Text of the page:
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Hormonal treatment reduces psychobiological distress in gender identity disorder, independently of the attachment style

Research output: Contribution to journalArticlepeer-review

Marco Colizzi, Rosalia Costa, Valeria Pace, Orlando Todarello

Original languageEnglish
Pages (from-to)3049-58
Number of pages10
JournalThe Journal Of Sexual Medicine
Issue number12
PublishedDec 2013


King's Authors


INTRODUCTION: Gender identity disorder may be a stressful situation. Hormonal treatment seemed to improve the general health as it reduces psychological and social distress. The attachment style seemed to regulate distress in insecure individuals as they are more exposed to hypothalamic-pituitary-adrenal system dysregulation and subjective stress.

AIM: The objectives of the study were to evaluate the presence of psychobiological distress and insecure attachment in transsexuals and to study their stress levels with reference to the hormonal treatment and the attachment pattern.

METHODS: We investigated 70 transsexual patients. We measured the cortisol levels and the perceived stress before starting the hormonal therapy and after about 12 months. We studied the representation of attachment in transsexuals by a backward investigation in the relations between them and their caregivers.

MAIN OUTCOME MEASURES: We used blood samples for assessing cortisol awakening response (CAR); we used the Perceived Stress Scale for evaluating self-reported perceived stress and the Adult Attachment Interview to determine attachment styles.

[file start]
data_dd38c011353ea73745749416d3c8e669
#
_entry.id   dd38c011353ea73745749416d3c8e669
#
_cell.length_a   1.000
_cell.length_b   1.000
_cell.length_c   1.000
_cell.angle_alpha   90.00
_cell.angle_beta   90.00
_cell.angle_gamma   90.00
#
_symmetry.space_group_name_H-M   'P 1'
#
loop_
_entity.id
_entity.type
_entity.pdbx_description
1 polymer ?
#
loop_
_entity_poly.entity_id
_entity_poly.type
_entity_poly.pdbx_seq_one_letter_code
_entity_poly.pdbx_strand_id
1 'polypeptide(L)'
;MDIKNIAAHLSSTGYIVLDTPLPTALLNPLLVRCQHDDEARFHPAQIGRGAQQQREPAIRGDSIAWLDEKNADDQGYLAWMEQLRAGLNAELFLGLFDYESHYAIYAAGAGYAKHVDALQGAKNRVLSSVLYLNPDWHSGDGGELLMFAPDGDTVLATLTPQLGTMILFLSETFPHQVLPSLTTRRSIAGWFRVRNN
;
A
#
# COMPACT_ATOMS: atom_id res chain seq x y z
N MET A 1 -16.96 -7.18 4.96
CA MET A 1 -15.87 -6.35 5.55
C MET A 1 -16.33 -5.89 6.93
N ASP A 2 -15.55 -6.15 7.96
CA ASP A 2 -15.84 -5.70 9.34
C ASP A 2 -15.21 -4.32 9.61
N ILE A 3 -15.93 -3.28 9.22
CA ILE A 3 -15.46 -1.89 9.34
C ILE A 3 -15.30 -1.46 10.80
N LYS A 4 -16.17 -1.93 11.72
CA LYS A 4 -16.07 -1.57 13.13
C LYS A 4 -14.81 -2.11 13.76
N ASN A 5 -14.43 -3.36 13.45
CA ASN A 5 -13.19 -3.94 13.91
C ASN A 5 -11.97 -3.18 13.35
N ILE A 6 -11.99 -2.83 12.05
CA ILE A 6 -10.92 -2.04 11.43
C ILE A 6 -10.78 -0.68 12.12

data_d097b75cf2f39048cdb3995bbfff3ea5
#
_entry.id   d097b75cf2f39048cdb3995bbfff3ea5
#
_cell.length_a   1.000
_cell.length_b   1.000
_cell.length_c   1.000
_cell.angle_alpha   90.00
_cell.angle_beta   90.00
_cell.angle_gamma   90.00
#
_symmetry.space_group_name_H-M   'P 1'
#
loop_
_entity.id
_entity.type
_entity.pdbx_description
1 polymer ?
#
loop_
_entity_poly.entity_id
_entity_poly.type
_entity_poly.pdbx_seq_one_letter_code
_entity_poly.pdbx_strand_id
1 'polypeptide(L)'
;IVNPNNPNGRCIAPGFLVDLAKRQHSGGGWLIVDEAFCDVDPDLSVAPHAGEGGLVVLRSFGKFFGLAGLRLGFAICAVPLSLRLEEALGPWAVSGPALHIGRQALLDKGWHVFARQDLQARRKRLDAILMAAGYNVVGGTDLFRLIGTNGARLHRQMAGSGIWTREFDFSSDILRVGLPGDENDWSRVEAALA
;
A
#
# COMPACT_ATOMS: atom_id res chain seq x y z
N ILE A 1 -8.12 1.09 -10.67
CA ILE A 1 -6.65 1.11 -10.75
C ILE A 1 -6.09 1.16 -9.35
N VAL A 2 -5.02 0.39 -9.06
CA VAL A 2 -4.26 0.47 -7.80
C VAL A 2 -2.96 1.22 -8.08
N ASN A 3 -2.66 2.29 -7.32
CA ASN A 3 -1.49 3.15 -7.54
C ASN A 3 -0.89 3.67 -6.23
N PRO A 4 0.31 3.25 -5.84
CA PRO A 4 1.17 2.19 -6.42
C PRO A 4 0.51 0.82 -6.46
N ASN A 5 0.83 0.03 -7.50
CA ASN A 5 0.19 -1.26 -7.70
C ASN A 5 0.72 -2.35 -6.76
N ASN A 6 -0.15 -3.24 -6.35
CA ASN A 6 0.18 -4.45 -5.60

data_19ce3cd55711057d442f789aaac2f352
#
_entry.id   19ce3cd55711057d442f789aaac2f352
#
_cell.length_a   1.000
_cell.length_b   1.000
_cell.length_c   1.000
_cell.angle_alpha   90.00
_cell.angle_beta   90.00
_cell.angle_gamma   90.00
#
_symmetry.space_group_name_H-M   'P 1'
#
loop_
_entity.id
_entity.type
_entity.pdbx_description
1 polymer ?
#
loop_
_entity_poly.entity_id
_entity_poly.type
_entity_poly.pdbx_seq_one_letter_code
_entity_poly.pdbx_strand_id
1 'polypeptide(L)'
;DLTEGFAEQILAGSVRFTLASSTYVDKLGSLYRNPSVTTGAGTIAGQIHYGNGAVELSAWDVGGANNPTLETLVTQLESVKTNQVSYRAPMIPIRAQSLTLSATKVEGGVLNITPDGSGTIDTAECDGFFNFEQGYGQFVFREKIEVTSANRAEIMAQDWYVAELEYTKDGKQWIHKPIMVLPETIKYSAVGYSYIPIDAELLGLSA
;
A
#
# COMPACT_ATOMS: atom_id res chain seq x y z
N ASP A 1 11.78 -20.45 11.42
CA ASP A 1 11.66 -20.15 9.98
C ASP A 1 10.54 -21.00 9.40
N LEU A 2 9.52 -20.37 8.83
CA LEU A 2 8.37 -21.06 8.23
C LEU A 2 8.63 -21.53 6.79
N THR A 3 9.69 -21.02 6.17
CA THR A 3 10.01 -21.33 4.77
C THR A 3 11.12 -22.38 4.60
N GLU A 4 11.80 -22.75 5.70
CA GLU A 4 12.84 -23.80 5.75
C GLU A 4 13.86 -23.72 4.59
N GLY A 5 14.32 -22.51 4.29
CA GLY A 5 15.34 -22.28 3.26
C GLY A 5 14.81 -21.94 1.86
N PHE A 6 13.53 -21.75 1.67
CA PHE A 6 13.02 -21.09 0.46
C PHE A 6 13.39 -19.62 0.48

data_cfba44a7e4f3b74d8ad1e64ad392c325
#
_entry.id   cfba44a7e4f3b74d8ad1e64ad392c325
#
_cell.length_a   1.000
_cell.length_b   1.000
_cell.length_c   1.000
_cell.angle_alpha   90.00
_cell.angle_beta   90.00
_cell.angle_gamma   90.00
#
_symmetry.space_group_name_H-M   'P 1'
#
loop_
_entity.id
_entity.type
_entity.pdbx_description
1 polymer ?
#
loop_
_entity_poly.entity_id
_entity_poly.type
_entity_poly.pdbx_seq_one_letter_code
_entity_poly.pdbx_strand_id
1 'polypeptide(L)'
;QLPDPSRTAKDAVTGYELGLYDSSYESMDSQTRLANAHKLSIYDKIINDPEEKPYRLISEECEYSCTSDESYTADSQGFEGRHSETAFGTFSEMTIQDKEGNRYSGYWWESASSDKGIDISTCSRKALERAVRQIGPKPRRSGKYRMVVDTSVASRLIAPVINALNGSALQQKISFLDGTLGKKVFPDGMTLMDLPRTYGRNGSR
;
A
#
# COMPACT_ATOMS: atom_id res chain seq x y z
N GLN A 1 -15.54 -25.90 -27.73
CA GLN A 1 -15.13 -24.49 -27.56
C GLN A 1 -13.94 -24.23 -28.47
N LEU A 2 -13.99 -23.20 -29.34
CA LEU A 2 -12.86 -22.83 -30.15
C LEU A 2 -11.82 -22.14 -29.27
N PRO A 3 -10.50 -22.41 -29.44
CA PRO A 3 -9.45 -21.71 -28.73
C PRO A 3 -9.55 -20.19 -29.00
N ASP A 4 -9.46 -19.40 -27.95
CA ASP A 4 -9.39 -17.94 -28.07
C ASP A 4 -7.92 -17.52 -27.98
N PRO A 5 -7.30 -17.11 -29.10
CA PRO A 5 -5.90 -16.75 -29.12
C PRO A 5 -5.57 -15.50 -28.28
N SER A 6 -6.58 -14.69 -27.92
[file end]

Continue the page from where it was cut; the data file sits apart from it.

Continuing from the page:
RESULTS: At enrollment, transsexuals reported elevated CAR; their values were out of normal. They expressed higher perceived stress and more attachment insecurity, with respect to normative sample data. When treated with hormone therapy, transsexuals reported significantly lower CAR (P < 0.001), falling within the normal range for cortisol levels. Treated transsexuals showed also lower perceived stress (P < 0.001), with levels similar to normative samples. The insecure attachment styles were associated with higher CAR and perceived stress in untreated transsexuals (P < 0.01). Treated transsexuals did not expressed significant differences in CAR and perceived stress by attachment.

CONCLUSION: Our results suggested that untreated patients suffer from a higher degree of stress and that attachment insecurity negatively impacts the stress management. Initiating the hormonal treatment seemed to have a positive effect in reducing stress levels, whatever the attachment style may be.

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